Doomsday Marathon: Doomsday (2008)
Director: Neil Marshall (Dog Soldiers, The Descent)
Writer: Neil Marshall
Producers: Steven Paul, Benedict Carver
Starring: Rhona Mitra, Bob Hoskins, Malcolm McDowell, Adrian Lester, David O’Hara, MyAnna Buring, Martin Compston
MPAA Rating: R
Running time: 105 min
Badass, bloody, brutal, boatloads of fun, big bangs for your buck and oh yeah… Rhona Mitra. Four and a half stars may seem like quite a high score for such an inane concept of a film; and maybe it is but sometimes one has to take into account what a film is trying to accomplish. Doomsday accomplishes what it sets out to do and it does it extremely well.
In the near future a deadly, flesh eating virus has ravaged the UK and Scotland is completely quarantined and sealed off. Almost thirty years later, the virus somehow escapes quarantine and attacks London. The governement learns that there are still survivors within the quarantine area, naturally assuming that there is a cure for the virus, a special task force is sent into the quarantine zone to retrieve the cure; thus saving London.
Rhona Mitra plays Major Eden Sinclair. She’s a highly trained warrior and the leader of the task force. Once inside, the team finds that the survivors are a well organized bunch of savages that will kill and/or torture anything or anyone that invades their turf. The military force finds themselves up against something bigger than they ever thought possible… and maybe more than they can handle.
If you’re looking for an action movie this year, this is it. I can’t remember the last time I saw this much cinematic carnage and mayhem packed into an hour and a half. The movie starts with a bang and goes full throttle to the closing credits. Not feeling the need to bother with too much of a plot, Neil Marshall takes his audience for one helluva ride and never lets up.
Mitra plays the action star surprisingly well, making her the new Sigourney Weaver (Aliens) or Linda Hamilton (Terminator 2). Arguments could be made that she’s more badass than both of those popular heroines combined – and let’s be honest, she’s quite a bit more attractive. From the get-go we know that this girl is not one with whom to mess. And throughout the film she gets in and out of enough scrapes to make even John McClane look on with awe.
What’s most noticeable here is the obvious large number of films used as inspiration for this particular story. While I don’t like comparing movies, the similarities here are unavoidable. Escape from New York would probably be the most obvious. There’s even hints of an 80′s style, electronic score at a couple of points. And I doubt it’s coincidence that one of the main character’s name is “Carpenter.” Just from the trailer, you can see the Mad Max similarities as well: jury-rigged cars with skulls and spikes; and there’s even a gladiator arena at more than one point in the film. There were several other hints and nods towards plenty of other action films of recent decades as well.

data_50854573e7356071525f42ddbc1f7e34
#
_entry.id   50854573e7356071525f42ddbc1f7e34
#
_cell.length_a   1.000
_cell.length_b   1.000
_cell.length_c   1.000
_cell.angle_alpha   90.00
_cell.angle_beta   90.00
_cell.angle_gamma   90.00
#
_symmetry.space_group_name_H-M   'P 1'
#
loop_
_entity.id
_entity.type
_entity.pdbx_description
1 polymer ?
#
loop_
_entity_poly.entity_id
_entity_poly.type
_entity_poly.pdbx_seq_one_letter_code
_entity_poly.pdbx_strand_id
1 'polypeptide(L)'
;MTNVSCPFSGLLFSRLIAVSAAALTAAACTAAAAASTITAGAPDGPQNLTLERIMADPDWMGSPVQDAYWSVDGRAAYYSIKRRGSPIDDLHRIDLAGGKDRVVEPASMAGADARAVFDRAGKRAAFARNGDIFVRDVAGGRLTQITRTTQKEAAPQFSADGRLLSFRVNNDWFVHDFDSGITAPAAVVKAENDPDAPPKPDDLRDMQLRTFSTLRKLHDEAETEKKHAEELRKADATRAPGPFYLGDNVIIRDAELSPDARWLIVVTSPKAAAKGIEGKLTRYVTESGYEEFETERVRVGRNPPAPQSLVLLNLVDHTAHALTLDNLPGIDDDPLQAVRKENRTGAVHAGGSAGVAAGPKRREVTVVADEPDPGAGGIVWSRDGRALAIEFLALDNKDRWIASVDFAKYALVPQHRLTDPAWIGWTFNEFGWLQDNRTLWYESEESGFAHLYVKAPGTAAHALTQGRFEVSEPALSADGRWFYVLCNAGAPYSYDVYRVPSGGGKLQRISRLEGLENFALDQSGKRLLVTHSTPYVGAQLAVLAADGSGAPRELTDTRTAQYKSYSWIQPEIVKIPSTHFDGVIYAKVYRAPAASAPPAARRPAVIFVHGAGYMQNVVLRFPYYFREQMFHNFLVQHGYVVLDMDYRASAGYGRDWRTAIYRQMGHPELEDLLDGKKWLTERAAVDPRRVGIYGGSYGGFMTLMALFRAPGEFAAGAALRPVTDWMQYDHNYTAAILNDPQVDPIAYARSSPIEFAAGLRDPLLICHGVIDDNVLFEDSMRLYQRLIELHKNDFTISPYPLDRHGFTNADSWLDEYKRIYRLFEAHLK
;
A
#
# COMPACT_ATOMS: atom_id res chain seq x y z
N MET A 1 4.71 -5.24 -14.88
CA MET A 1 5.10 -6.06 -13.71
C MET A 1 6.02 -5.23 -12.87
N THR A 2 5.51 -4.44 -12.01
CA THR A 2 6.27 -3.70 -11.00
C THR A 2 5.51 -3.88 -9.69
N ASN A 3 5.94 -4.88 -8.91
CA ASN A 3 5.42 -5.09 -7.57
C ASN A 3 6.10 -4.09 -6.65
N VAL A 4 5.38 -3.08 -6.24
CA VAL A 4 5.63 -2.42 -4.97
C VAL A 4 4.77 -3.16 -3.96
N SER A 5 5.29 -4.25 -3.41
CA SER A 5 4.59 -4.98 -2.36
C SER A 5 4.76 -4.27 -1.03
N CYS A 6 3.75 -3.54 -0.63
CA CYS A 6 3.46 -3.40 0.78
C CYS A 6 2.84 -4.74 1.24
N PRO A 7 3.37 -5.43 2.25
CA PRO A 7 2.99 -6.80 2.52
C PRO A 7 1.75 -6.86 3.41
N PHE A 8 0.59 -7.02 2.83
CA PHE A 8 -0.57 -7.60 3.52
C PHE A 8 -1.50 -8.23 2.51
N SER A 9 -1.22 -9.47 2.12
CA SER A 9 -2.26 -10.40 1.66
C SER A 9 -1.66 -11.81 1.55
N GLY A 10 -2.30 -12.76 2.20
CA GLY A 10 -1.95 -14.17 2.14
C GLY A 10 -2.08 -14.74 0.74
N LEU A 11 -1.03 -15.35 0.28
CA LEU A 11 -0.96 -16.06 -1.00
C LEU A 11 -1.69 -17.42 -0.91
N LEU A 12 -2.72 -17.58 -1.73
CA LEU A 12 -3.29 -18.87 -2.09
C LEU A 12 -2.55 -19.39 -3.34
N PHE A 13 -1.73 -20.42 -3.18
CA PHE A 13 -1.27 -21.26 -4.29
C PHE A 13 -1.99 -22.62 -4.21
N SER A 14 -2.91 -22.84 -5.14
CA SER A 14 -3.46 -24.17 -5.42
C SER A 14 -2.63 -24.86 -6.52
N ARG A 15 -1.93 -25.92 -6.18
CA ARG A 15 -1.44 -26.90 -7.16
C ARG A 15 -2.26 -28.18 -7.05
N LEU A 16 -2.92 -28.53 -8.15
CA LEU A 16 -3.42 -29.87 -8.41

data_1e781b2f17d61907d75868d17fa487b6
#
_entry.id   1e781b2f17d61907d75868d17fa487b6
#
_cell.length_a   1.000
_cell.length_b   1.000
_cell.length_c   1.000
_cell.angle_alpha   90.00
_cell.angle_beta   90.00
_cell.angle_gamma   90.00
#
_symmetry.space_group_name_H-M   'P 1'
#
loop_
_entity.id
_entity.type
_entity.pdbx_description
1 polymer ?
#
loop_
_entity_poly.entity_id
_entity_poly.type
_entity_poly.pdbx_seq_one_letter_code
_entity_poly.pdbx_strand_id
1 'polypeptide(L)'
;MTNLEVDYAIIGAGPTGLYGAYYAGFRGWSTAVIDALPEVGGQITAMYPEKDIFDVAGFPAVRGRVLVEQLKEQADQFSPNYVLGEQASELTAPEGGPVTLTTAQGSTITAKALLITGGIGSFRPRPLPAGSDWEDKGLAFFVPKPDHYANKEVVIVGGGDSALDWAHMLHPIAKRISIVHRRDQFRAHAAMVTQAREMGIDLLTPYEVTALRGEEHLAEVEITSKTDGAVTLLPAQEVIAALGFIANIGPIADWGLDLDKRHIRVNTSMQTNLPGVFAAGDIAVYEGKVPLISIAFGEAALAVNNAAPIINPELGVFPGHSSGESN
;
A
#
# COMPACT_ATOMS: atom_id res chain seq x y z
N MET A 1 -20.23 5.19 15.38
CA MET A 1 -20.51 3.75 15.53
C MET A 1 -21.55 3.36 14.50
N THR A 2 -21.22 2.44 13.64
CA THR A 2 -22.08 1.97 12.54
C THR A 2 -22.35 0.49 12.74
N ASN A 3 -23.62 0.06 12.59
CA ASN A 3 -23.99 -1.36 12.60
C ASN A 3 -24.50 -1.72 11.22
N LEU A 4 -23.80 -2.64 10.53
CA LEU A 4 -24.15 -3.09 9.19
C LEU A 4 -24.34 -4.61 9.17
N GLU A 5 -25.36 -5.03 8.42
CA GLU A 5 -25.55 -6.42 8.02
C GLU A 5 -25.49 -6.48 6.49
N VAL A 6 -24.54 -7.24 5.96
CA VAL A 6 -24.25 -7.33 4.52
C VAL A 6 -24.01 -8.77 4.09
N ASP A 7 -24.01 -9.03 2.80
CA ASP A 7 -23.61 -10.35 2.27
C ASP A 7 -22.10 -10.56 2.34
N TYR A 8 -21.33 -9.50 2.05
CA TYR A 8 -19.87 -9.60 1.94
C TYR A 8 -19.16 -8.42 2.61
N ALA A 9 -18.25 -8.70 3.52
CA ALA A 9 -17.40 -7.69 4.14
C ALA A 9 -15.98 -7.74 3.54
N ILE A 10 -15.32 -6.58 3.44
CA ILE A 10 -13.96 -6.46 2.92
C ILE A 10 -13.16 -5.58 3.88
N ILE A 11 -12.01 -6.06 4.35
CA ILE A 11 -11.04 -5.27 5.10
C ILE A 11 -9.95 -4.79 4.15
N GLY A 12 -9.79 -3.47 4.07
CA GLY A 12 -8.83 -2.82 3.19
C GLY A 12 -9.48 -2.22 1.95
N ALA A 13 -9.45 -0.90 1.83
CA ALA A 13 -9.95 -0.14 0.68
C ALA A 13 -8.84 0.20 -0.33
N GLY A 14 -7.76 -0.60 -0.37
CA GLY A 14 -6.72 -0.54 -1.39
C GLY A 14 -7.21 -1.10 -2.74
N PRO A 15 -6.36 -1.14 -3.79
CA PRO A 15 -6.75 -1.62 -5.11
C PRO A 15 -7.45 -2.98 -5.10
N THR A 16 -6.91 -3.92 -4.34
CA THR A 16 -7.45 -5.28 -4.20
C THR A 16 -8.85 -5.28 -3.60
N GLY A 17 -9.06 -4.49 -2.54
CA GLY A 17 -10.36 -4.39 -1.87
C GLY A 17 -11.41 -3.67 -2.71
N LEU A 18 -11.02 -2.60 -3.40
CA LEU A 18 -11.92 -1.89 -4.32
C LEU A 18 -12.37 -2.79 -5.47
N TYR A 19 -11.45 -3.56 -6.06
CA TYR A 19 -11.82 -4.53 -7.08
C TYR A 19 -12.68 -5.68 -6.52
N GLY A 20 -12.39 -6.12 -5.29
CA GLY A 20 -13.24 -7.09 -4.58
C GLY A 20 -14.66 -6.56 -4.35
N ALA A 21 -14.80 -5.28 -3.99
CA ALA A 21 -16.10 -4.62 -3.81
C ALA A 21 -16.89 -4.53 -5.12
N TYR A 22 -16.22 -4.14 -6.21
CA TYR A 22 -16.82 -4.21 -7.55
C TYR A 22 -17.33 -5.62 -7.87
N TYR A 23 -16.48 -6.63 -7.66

Too many villains can sometimes bog down a film. With Doomsday, while there are plenty of bad guys, there are really only two villains and they are so far apart in terms of personality that they work perfectly in tandem at capturing the essence of danger and ruthlessness in this futuristic country. A third villain, who I would’ve liked to see a little bit more of, is just as unique and heartless as the other two… a female with tattoed markings on her face and tongue with no remorse or mercy. She truly is a cold-blooded killer and made for a most enjoyable one you “love to hate.”
Since this is not just set in a city, but an entire country, the places the film makers can use and travel through and the possibilities for settings of an action sequence seem limitless. And director Marshall takes advantage of this like a master. We see cities, suburbs, country sides, long winding highways and even a midievel castle as one locale. The set direction is fantastic and we feel claustrophobic when needed and the exhilarating feeling of the open range at other times. Blood splatters as much inside as it does outside and just as easily – and believe me, there’s a lot of it with this movie.
As with most movies of this ilk, there are some small plot holes, but only one moment I can think of where I had to roll my eyes a bit. But those moments are easily forgotten with the amount of octane running through the film projector. There are also a couple of times when the action is so close or confined that it’s a little difficult to tell what’s happening. Again, easily overlooked as the action is so non-stop that by the time one notices these problems, they’re already left in the dust.
The only other small gripe I have is that one particular plot thread is left unclosed. This could be an opening for a sequel and if the film had done well at the box office I have no doubt that that’s exactly what we’ll get. I’m also fairly certain that this would be a bad idea. The film stands up well on its own and even manages to avoid a cop-out or predictable ending; making it pretty rare among most action flicks.
So obviously not for everyone as this is an extremely violent and bloody picture with not a whole lot to think about and maybe a few plot holes. But again, sometimes a movie is aiming to accomplish just that; and when it succeeds on such a high level and delivers with what it promises to its core demographic, it’s hard to fault the movie. This one delivers in spades… and maces and pick axes and batons and artillery. Just have fun with it. I sure did.